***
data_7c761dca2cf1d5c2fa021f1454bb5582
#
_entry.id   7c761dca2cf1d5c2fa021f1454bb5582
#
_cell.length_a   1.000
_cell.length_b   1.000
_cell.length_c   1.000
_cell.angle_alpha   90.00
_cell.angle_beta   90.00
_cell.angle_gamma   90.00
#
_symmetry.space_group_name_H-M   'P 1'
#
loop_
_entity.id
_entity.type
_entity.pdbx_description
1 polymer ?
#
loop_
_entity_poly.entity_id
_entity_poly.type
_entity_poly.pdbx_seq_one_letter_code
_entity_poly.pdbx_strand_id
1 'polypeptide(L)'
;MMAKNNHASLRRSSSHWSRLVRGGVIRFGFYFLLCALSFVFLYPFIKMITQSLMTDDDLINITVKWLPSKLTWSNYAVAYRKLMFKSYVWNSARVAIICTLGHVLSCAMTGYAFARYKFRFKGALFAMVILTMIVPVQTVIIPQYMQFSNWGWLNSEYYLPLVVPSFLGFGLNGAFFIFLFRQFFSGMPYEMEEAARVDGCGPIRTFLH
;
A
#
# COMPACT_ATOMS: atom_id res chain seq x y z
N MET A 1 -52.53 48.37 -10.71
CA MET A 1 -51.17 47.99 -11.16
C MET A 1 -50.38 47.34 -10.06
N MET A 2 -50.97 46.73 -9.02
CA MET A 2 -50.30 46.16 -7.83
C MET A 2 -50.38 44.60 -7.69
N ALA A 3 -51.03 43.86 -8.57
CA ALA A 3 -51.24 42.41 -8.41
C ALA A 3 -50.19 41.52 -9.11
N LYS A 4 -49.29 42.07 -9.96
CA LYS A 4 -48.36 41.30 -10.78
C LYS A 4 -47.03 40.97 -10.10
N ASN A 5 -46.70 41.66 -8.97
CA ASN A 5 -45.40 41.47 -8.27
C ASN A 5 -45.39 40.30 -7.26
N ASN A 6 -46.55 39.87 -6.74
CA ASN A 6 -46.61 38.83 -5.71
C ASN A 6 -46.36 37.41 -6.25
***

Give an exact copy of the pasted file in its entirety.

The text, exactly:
data_7c761dca2cf1d5c2fa021f1454bb5582
#
_entry.id   7c761dca2cf1d5c2fa021f1454bb5582
#
_cell.length_a   1.000
_cell.length_b   1.000
_cell.length_c   1.000
_cell.angle_alpha   90.00
_cell.angle_beta   90.00
_cell.angle_gamma   90.00
#
_symmetry.space_group_name_H-M   'P 1'
#
loop_
_entity.id
_entity.type
_entity.pdbx_description
1 polymer ?
#
loop_
_entity_poly.entity_id
_entity_poly.type
_entity_poly.pdbx_seq_one_letter_code
_entity_poly.pdbx_strand_id
1 'polypeptide(L)'
;MMAKNNHASLRRSSSHWSRLVRGGVIRFGFYFLLCALSFVFLYPFIKMITQSLMTDDDLINITVKWLPSKLTWSNYAVAYRKLMFKSYVWNSARVAIICTLGHVLSCAMTGYAFARYKFRFKGALFAMVILTMIVPVQTVIIPQYMQFSNWGWLNSEYYLPLVVPSFLGFGLNGAFFIFLFRQFFSGMPYEMEEAARVDGCGPIRTFLH
;
A
#
# COMPACT_ATOMS: atom_id res chain seq x y z
N MET A 1 -52.53 48.37 -10.71
CA MET A 1 -51.17 47.99 -11.16
C MET A 1 -50.38 47.34 -10.06
N MET A 2 -50.97 46.73 -9.02
CA MET A 2 -50.30 46.16 -7.83
C MET A 2 -50.38 44.60 -7.69
N ALA A 3 -51.03 43.86 -8.57
CA ALA A 3 -51.24 42.41 -8.41
C ALA A 3 -50.19 41.52 -9.11
N LYS A 4 -49.29 42.07 -9.96
CA LYS A 4 -48.36 41.30 -10.78
C LYS A 4 -47.03 40.97 -10.10
N ASN A 5 -46.70 41.66 -8.97
CA ASN A 5 -45.40 41.47 -8.27
C ASN A 5 -45.39 40.30 -7.26
N ASN A 6 -46.55 39.87 -6.74
CA ASN A 6 -46.61 38.83 -5.71
C ASN A 6 -46.36 37.41 -6.25